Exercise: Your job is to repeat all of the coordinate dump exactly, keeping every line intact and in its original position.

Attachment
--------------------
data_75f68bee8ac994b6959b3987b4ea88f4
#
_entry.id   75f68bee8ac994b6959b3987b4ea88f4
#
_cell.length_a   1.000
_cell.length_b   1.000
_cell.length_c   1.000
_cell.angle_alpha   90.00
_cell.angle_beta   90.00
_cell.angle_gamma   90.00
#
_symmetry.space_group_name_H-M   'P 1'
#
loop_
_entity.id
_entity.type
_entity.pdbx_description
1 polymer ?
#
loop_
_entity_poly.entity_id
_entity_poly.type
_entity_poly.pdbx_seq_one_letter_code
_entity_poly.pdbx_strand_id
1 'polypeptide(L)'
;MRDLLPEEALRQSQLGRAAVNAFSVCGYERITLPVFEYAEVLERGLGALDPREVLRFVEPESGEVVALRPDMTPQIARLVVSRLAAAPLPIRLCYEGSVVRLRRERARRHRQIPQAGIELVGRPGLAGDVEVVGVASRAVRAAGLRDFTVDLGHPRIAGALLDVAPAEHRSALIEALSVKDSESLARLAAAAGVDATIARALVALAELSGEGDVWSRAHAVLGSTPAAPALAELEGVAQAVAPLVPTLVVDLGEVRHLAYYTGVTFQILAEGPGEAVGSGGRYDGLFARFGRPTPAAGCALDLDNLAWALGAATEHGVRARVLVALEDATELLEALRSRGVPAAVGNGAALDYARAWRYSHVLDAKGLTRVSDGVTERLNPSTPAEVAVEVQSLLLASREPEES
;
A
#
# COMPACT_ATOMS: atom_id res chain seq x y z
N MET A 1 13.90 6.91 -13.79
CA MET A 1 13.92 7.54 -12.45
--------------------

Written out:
data_75f68bee8ac994b6959b3987b4ea88f4
#
_entry.id   75f68bee8ac994b6959b3987b4ea88f4
#
_cell.length_a   1.000
_cell.length_b   1.000
_cell.length_c   1.000
_cell.angle_alpha   90.00
_cell.angle_beta   90.00
_cell.angle_gamma   90.00
#
_symmetry.space_group_name_H-M   'P 1'
#
loop_
_entity.id
_entity.type
_entity.pdbx_description
1 polymer ?
#
loop_
_entity_poly.entity_id
_entity_poly.type
_entity_poly.pdbx_seq_one_letter_code
_entity_poly.pdbx_strand_id
1 'polypeptide(L)'
;MRDLLPEEALRQSQLGRAAVNAFSVCGYERITLPVFEYAEVLERGLGALDPREVLRFVEPESGEVVALRPDMTPQIARLVVSRLAAAPLPIRLCYEGSVVRLRRERARRHRQIPQAGIELVGRPGLAGDVEVVGVASRAVRAAGLRDFTVDLGHPRIAGALLDVAPAEHRSALIEALSVKDSESLARLAAAAGVDATIARALVALAELSGEGDVWSRAHAVLGSTPAAPALAELEGVAQAVAPLVPTLVVDLGEVRHLAYYTGVTFQILAEGPGEAVGSGGRYDGLFARFGRPTPAAGCALDLDNLAWALGAATEHGVRARVLVALEDATELLEALRSRGVPAAVGNGAALDYARAWRYSHVLDAKGLTRVSDGVTERLNPSTPAEVAVEVQSLLLASREPEES
;
A
#
# COMPACT_ATOMS: atom_id res chain seq x y z
N MET A 1 13.90 6.91 -13.79
CA MET A 1 13.92 7.54 -12.45